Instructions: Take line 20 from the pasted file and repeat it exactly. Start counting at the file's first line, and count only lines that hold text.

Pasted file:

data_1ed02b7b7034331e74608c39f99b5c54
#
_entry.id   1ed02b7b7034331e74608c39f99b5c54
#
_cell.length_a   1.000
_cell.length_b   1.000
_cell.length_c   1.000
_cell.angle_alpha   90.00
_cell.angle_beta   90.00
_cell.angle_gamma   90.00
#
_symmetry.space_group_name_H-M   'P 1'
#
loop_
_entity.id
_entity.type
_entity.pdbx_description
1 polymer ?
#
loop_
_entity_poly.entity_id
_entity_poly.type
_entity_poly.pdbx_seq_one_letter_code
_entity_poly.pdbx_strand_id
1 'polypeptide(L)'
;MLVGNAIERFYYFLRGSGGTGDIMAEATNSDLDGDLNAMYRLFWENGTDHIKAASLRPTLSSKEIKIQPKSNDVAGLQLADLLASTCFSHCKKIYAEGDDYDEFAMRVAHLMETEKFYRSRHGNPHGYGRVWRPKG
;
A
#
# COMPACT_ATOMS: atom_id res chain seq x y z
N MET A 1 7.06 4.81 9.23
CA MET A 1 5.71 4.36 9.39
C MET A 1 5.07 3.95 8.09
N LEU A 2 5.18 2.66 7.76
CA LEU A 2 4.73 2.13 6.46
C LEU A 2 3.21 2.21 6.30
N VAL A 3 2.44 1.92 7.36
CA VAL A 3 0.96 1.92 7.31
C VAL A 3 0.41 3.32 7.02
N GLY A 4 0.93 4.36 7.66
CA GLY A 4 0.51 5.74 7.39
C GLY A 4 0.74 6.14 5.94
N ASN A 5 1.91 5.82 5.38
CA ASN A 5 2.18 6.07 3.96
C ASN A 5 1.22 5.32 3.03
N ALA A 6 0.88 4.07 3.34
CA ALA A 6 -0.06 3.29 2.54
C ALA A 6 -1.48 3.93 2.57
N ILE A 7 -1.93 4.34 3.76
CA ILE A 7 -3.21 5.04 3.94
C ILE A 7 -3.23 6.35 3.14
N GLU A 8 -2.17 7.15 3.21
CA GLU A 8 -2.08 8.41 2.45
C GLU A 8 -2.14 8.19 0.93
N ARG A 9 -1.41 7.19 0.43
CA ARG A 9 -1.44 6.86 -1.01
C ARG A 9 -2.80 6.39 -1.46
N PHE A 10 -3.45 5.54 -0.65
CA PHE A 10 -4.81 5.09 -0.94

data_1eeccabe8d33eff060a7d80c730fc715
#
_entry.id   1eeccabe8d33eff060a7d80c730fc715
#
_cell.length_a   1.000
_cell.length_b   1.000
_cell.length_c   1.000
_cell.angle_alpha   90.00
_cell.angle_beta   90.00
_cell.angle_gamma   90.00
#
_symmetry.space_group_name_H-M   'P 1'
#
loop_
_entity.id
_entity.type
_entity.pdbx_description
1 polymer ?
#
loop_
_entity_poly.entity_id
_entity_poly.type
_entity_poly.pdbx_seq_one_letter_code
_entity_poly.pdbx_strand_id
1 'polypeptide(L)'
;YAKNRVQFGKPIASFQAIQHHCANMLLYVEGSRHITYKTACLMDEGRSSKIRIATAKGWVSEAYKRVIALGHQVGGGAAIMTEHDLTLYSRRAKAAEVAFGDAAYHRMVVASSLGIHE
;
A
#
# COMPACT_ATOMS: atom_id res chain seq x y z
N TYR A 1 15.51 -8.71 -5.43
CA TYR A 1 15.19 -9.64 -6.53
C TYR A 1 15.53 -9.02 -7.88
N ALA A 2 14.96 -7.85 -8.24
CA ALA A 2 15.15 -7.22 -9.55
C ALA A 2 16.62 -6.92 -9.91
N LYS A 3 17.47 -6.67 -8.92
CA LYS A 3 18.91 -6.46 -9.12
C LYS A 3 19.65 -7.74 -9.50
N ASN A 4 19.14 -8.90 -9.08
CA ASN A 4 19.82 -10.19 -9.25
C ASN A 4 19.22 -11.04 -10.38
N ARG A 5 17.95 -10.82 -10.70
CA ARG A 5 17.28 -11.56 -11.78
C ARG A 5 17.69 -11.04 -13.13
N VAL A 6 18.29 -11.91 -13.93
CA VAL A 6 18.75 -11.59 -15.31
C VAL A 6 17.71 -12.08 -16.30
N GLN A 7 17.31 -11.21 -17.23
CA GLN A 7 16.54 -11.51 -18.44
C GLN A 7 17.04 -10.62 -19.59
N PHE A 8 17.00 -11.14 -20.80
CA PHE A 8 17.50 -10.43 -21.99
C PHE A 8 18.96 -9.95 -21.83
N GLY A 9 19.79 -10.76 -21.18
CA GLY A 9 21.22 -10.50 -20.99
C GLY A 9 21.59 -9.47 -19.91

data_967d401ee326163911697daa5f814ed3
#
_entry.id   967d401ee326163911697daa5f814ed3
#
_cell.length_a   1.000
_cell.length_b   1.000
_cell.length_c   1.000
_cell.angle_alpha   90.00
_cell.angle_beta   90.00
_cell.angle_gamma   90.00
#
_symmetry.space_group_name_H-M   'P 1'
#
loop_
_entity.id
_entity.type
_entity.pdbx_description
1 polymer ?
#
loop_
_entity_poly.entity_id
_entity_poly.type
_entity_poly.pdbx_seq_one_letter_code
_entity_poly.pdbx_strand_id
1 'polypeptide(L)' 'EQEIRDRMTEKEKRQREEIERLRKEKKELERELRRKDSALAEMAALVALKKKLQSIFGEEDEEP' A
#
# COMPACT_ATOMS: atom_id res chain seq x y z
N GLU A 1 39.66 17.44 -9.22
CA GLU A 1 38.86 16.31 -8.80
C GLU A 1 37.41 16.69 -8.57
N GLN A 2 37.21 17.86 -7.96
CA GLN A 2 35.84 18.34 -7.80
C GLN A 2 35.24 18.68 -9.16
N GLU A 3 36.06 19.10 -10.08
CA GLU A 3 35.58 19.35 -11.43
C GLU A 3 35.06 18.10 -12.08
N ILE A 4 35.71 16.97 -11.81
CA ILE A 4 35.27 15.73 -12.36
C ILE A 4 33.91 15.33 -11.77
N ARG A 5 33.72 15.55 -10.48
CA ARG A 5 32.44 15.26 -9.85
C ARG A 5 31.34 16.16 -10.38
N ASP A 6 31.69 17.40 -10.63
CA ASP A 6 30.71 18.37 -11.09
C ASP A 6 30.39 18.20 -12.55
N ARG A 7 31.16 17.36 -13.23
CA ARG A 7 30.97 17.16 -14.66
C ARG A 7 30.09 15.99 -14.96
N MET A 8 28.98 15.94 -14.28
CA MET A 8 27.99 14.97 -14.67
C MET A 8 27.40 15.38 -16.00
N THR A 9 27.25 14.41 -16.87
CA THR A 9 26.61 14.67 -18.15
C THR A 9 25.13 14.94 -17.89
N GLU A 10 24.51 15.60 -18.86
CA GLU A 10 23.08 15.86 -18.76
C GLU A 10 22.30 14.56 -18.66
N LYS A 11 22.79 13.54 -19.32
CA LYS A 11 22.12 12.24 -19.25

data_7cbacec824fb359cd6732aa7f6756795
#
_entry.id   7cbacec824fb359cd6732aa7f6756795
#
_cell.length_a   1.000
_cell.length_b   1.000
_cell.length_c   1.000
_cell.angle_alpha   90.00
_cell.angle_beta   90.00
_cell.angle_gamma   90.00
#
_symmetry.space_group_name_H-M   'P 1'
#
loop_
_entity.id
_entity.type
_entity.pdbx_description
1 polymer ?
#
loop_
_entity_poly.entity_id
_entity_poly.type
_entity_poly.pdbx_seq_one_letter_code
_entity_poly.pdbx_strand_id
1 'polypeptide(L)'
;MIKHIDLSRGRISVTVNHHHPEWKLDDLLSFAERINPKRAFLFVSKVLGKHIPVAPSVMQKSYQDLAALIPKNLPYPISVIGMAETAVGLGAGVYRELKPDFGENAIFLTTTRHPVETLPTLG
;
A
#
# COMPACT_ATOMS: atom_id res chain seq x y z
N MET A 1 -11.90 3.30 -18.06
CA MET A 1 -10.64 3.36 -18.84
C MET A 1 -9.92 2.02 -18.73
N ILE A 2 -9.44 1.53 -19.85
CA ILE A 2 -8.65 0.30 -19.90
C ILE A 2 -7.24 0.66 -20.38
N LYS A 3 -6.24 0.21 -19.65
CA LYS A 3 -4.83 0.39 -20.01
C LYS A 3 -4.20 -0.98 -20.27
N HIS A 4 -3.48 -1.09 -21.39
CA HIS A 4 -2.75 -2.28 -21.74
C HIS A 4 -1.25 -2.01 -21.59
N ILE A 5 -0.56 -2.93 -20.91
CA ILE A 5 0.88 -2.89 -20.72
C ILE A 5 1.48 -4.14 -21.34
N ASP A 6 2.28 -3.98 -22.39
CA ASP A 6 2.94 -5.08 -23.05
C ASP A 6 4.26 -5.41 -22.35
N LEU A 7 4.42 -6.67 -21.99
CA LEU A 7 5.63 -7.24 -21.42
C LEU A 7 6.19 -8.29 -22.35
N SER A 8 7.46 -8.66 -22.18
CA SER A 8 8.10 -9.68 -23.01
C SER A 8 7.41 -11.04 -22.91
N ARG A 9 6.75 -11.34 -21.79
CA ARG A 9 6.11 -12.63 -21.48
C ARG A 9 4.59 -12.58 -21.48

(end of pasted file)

loop_